In Belarus, the same predictable pattern has reasserted itself. Even though much of the evidence points to the falsification of the country’s August 9 election result, there is little to be gained by replicating the Ukraine formula: advocating mass uprising is unlikely to engender a stable, democratic post-Lukashenko government. What is required is U.S. policy cooperation with Russia, which becomes problematic when leading Democrats, such as House Speaker Nancy Pelosi, mindlessly persist in perpetuating Russophobia: “All roads lead to Putin.”
Working with Putin, rather than instinctively attacking him for his authoritarianism, is more likely to ensure a relatively stable transition to a new government, especially if Russia continues to avoid the economic shock therapy treatment that destabilized so many post-Soviet regimes. To his credit, Belarussian President Lukashenko has avoided inflicting that particular form of misery on his people.
In external affairs, Donald Trump’s erratic conduct makes a profound change in U.S. foreign policy unlikely in the near term. The attempted normalization of the neocon Bush/Cheney administration is a sign that, for many, the old normal (which was mainly a failed normal) will be enough. Unfortunately, this reassessment obscures the fact that Trump’s shattering of many existing shibboleths in foreign policy helped get him elected in the first place. These policies should be separated from the man himself, and force a long-overdue discussion of the country’s increasingly costly international engagements.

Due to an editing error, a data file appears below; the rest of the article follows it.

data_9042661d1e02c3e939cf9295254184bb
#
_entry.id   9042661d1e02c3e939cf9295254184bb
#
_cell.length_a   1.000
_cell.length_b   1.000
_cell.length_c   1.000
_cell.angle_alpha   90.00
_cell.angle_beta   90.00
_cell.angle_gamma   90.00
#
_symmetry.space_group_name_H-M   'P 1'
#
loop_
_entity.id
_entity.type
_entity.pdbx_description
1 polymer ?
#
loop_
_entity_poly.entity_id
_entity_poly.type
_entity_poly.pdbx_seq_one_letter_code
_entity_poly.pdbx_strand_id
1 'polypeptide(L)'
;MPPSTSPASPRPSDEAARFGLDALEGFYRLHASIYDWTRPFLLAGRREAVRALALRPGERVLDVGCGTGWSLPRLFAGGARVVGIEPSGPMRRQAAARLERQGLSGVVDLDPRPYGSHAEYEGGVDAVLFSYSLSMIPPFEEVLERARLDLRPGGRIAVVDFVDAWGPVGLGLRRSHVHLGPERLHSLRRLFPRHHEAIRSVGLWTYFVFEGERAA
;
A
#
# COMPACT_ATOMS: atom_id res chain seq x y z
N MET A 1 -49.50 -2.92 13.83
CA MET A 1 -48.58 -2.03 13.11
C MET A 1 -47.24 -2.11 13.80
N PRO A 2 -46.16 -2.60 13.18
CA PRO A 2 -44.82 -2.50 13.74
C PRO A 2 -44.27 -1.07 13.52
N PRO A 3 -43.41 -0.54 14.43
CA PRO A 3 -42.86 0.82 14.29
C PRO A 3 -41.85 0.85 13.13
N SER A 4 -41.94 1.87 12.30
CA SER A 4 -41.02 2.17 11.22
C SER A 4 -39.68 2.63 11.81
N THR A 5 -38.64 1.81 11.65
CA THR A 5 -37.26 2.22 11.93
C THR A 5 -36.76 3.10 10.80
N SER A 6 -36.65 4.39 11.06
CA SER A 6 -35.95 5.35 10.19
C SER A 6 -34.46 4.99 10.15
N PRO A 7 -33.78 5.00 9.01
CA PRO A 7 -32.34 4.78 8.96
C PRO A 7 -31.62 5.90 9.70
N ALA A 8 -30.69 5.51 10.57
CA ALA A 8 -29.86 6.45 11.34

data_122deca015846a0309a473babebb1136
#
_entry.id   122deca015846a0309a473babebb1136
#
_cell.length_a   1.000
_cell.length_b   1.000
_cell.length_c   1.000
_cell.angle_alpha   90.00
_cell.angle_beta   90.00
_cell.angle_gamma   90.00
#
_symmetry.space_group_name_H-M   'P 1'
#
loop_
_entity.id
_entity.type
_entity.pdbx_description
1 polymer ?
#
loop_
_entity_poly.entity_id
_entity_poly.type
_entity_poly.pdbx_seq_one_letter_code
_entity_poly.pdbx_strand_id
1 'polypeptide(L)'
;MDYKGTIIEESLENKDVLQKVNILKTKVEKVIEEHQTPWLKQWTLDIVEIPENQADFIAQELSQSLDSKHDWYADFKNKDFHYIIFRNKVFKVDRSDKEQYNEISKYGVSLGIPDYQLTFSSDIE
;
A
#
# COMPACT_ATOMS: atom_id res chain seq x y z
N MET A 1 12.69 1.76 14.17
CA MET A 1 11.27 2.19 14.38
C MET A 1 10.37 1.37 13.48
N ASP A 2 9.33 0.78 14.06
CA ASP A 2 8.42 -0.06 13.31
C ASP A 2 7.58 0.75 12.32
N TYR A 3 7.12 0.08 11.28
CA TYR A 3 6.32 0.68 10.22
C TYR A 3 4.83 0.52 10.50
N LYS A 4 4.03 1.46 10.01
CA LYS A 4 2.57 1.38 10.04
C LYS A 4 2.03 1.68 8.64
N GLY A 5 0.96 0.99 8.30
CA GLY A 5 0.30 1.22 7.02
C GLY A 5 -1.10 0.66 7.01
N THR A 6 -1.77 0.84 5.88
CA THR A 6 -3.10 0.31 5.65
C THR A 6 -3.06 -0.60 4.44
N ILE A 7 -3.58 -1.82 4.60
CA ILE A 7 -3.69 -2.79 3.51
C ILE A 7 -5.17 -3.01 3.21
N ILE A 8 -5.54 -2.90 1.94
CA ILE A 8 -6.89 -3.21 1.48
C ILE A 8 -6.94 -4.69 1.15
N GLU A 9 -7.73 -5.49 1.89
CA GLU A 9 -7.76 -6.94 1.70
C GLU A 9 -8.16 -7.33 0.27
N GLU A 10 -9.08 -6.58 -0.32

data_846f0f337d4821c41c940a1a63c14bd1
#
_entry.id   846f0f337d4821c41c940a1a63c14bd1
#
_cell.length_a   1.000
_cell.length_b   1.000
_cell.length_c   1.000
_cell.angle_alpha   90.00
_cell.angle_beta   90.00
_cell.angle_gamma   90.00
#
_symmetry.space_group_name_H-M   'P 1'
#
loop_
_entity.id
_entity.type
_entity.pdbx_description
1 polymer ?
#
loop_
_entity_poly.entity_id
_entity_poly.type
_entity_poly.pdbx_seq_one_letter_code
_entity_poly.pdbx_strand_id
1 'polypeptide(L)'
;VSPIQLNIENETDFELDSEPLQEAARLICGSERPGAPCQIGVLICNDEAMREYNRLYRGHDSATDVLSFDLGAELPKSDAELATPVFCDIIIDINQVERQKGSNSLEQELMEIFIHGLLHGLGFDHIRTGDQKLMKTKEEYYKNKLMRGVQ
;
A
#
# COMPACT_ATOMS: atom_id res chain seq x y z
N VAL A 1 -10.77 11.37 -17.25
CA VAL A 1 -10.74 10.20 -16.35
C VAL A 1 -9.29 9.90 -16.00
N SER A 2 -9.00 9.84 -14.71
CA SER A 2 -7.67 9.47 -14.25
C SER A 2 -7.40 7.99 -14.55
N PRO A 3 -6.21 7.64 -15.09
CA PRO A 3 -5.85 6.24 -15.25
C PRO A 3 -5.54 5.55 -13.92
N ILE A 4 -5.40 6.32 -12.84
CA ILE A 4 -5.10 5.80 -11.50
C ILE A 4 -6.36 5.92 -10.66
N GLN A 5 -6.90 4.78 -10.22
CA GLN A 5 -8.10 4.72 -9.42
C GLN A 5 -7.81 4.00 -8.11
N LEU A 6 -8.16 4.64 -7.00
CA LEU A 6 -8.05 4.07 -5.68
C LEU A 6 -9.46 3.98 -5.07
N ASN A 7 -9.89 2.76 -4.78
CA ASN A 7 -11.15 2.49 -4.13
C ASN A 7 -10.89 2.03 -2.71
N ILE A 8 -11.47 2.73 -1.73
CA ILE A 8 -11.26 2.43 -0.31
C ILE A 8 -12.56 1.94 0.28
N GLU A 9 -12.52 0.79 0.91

The more modest aspirations that once characterized U.S. foreign policy realism appear to have gone AWOL. There may indeed be times when international engagement and a corresponding reliance on international institutions, such as the United Nations, is wise. However, it is worth recalling that a vibrant nation-state with robust democratic checks and balances provides the best defense against unnecessary foreign policy expansionism.